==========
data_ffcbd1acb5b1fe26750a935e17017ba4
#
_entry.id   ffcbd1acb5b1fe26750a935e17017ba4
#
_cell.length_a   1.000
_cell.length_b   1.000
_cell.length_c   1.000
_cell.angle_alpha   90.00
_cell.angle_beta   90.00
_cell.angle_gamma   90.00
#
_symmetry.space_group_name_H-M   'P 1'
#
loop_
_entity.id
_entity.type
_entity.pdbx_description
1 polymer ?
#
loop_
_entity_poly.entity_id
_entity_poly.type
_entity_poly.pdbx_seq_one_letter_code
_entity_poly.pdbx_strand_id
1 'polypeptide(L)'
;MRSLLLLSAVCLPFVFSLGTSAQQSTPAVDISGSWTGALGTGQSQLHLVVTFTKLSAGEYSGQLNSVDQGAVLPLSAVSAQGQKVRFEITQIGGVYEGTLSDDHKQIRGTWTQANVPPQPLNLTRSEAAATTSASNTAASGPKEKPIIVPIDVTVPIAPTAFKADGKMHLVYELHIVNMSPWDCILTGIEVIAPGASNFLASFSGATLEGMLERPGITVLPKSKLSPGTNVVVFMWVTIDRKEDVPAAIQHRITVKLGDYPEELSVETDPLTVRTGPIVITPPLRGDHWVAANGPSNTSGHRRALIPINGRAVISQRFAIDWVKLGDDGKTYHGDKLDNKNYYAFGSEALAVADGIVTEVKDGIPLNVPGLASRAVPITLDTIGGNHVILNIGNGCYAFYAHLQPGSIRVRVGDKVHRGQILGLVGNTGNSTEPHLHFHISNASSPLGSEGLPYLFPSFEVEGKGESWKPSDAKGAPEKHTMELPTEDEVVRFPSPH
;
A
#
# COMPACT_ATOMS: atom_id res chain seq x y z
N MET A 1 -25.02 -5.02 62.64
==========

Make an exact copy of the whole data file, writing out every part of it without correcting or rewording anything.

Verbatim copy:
data_ffcbd1acb5b1fe26750a935e17017ba4
#
_entry.id   ffcbd1acb5b1fe26750a935e17017ba4
#
_cell.length_a   1.000
_cell.length_b   1.000
_cell.length_c   1.000
_cell.angle_alpha   90.00
_cell.angle_beta   90.00
_cell.angle_gamma   90.00
#
_symmetry.space_group_name_H-M   'P 1'
#
loop_
_entity.id
_entity.type
_entity.pdbx_description
1 polymer ?
#
loop_
_entity_poly.entity_id
_entity_poly.type
_entity_poly.pdbx_seq_one_letter_code
_entity_poly.pdbx_strand_id
1 'polypeptide(L)'
;MRSLLLLSAVCLPFVFSLGTSAQQSTPAVDISGSWTGALGTGQSQLHLVVTFTKLSAGEYSGQLNSVDQGAVLPLSAVSAQGQKVRFEITQIGGVYEGTLSDDHKQIRGTWTQANVPPQPLNLTRSEAAATTSASNTAASGPKEKPIIVPIDVTVPIAPTAFKADGKMHLVYELHIVNMSPWDCILTGIEVIAPGASNFLASFSGATLEGMLERPGITVLPKSKLSPGTNVVVFMWVTIDRKEDVPAAIQHRITVKLGDYPEELSVETDPLTVRTGPIVITPPLRGDHWVAANGPSNTSGHRRALIPINGRAVISQRFAIDWVKLGDDGKTYHGDKLDNKNYYAFGSEALAVADGIVTEVKDGIPLNVPGLASRAVPITLDTIGGNHVILNIGNGCYAFYAHLQPGSIRVRVGDKVHRGQILGLVGNTGNSTEPHLHFHISNASSPLGSEGLPYLFPSFEVEGKGESWKPSDAKGAPEKHTMELPTEDEVVRFPSPH
;
A
#
# COMPACT_ATOMS: atom_id res chain seq x y z
N MET A 1 -25.02 -5.02 62.64